Thirty-one female judges were sworn into office on April 10, 2007 in Egypt following the urging of President Mubarak for such action. There are also a handful of women serving on the Supreme Constitutional Court, which wields extensive power within the nation. Moqbil Shaker, head of the Supreme Judicial Council said, “every nation has a defining moment and this is a defining moment in the history of Egypt.”
However, conservative groups such as the Cairo Judges’ Club, headed by Yehia Ragheb, expressed disappointment. “Women must not sit as judges,” he said, “because it would be against Shariah as they would have to spend time alone with men.” Tahani El-Gebaly, the first female on the Supreme Constitutional Court, derided such claims. She pointed out, “There is nothing in the Qu’an that prevents them (women) from doing so, despite what many experts are saying.”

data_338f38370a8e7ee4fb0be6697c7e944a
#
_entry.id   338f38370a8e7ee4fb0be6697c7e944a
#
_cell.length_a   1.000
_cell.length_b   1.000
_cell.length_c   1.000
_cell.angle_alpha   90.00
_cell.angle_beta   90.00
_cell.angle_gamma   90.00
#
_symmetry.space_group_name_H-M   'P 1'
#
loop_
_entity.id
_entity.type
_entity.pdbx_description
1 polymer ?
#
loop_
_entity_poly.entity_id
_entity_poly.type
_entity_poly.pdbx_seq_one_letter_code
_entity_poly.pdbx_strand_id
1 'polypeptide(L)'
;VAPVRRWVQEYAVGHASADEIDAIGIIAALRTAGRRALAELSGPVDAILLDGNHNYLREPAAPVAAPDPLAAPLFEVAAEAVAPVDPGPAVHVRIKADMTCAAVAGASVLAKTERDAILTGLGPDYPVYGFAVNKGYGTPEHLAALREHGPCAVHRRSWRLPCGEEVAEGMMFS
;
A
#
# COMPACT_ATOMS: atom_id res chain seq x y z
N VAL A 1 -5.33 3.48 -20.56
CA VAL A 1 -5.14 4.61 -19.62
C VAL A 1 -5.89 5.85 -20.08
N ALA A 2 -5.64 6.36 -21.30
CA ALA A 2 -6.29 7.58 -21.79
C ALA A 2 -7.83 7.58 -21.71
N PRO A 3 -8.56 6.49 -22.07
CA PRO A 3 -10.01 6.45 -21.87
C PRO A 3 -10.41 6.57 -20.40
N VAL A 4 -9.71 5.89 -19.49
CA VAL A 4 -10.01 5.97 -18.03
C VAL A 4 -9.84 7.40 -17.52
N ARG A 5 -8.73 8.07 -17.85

We return to a central issue in the Muslim world – the role and power of women. It is obvious there is a divide among Muslims, and it is this divide that is creating such tension in Turkey, which has a seventy-year heritage of secularism. We Americans have played a role in fostering this division by creating chaos in the Middle East. We forget the communist led government of Afghanistan – which we helped overthrow and get replaced by the Taliban – had established full equality for women. We Americans destroyed that opportunity for modernism because of our hysterical fear of communism. Now, we have a paranoid fear of “terrorists” which only serves to strengthen forces of extremism and hurts moderates. The situation in Iran is a vivid example of our mistakes and our fostering of extremism.
Information from Egypt Today